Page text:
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Disease

Thyroid storm

Thyrotoxic storm; Thyrotoxic crisis; Hyperthyroid storm; Accelerated hyperthyroidism; Thyroid crisis; Thyrotoxicosis - thyroid storm

Thyroid storm is a very rare, but life-threatening condition of the thyroid gland that develops in cases of untreated thyrotoxicosis (hyperthyroidism, or overactive thyroid).

The thyroid gland is located in the neck, just above where your collarbones meet in the middle.

Causes

Thyroid storm occurs due to a major stress such as trauma, heart attack, or infection in people with uncontrolled hyperthyroidism. In rare cases, thyroid storm can be caused by treatment of hyperthyroidism with radioactive iodine therapy for Graves disease. This can occur even a week or more after the radioactive iodine treatment.

Symptoms

Symptoms are severe and may include any of the following:

  • Agitation
  • Change in alertness (consciousness)
  • Confusion
  • Diarrhea
  • Increased temperature
  • Pounding heart (tachycardia)
  • Restlessness
  • Shaking
  • Sweating
Exams and Tests

The health care provider may suspect thyrotoxic storm based on:

  • A high systolic (top number) blood pressure reading with a lower diastolic (bottom number) blood pressure reading may be low
  • An increased heart rate

Blood tests are done to check thyroid hormones TSH, free T4 and T3.

Other blood tests are done to check heart and kidney functions and to check for infection.

Treatment

Thyroid storm is life-threatening and requires emergency treatment. Often, the person needs to be admitted to the intensive care unit. Treatment includes supportive measures, such as giving oxygen and fluids in case of difficult breathing or dehydration. Treatment may include any of the following:

  • Cooling blankets to return the body temperature to normal
  • Monitoring any excess fluid in older people with heart or kidney disease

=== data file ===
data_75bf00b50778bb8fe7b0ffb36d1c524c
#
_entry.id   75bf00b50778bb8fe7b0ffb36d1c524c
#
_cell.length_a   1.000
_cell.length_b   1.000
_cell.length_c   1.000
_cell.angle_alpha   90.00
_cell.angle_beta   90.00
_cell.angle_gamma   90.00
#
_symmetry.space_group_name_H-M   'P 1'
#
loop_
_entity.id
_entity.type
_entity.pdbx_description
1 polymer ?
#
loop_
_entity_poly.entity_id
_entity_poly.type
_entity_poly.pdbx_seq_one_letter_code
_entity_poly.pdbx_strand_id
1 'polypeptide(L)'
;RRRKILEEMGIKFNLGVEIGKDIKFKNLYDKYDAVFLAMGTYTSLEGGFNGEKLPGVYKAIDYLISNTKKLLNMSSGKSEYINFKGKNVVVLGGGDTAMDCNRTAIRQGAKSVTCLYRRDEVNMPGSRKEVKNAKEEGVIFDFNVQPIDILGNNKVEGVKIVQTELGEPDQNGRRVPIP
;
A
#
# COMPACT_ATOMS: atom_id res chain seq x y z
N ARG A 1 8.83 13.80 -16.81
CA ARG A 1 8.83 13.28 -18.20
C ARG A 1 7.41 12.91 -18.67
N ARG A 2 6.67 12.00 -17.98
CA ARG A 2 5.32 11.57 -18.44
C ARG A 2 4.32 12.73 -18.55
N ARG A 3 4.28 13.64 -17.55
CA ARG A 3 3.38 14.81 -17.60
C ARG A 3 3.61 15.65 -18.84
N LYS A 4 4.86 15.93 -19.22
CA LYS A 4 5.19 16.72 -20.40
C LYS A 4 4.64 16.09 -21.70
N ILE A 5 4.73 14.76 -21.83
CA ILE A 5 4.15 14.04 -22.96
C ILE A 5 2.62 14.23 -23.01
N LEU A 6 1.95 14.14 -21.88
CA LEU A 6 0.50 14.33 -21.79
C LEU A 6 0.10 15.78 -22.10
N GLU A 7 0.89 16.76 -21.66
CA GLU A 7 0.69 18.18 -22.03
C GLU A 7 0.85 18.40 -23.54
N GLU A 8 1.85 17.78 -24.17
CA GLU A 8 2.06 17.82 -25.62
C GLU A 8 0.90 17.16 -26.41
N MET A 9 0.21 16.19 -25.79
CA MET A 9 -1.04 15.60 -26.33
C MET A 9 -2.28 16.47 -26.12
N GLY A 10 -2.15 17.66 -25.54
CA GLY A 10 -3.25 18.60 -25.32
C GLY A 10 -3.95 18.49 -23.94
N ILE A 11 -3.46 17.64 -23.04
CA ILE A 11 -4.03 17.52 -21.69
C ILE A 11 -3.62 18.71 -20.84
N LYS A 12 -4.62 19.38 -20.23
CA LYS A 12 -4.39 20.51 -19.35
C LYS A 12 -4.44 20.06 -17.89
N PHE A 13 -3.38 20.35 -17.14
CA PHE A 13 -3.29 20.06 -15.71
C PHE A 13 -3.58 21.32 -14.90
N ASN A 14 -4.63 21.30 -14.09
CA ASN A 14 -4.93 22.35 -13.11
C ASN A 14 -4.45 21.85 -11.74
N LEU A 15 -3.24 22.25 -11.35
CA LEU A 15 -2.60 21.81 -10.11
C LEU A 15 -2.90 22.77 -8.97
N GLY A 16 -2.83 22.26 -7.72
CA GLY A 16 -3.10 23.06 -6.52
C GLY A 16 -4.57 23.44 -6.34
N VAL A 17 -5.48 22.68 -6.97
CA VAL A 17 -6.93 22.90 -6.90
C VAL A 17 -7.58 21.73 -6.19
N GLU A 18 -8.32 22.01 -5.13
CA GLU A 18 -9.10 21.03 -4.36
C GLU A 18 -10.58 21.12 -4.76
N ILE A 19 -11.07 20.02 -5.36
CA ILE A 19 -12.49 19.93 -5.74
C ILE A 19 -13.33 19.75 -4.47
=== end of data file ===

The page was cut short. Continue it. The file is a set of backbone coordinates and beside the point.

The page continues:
• Medicines to manage agitation
  • Vitamins and glucose

The final goal of treatment is to decrease the levels of thyroid hormones in the blood. Sometimes, iodine is given in high doses to try and stun the thyroid. Other drugs may be given to lower the hormone level in the blood. Beta blocker medicines are often given by vein (IV) to slow the heart rate, lower blood pressure, and block the effects of the thyroid hormone excess.

Antibiotics are given in case of infection.

Possible Complications

Irregular heart rhythms (arrhythmias) may occur. Heart failure and pulmonary edema can develop rapidly and cause death.

When to Contact a Medical Professional

This is an emergency condition. Call 911 or another emergency number if you have hyperthyroidism and experience symptoms of thyroid storm.

Prevention

To prevent thyroid storm, hyperthyroidism should be treated.

References

Marino M, Vitti P, Chiovato L. Graves' disease. In: Jameson JL, De Groot LJ, de Kretser DM, et al, eds. Endocrinology: Adult and Pediatric. 7th ed. Philadelphia, PA: Elsevier Saunders; 2016:chap 82.

Thiessen MEW. Thyroid and adrenal disorders. In: Walls RM, Hockberger RS, Gausche-Hill M, eds. Rosen's Emergency Medicine: Concepts and Clinical Practice. 9th ed. Philadelphia, PA: Elsevier; 2018:chap 120.

Review Date: 2/22/2018

Reviewed By: Brent Wisse, MD, Associate Professor of Medicine, Division of Metabolism, Endocrinology & Nutrition, University of Washington School of Medicine, Seattle, WA. Also reviewed by David Zieve, MD, MHA, Medical Director, Brenda Conaway, Editorial Director, and the A.D.A.M. Editorial team.

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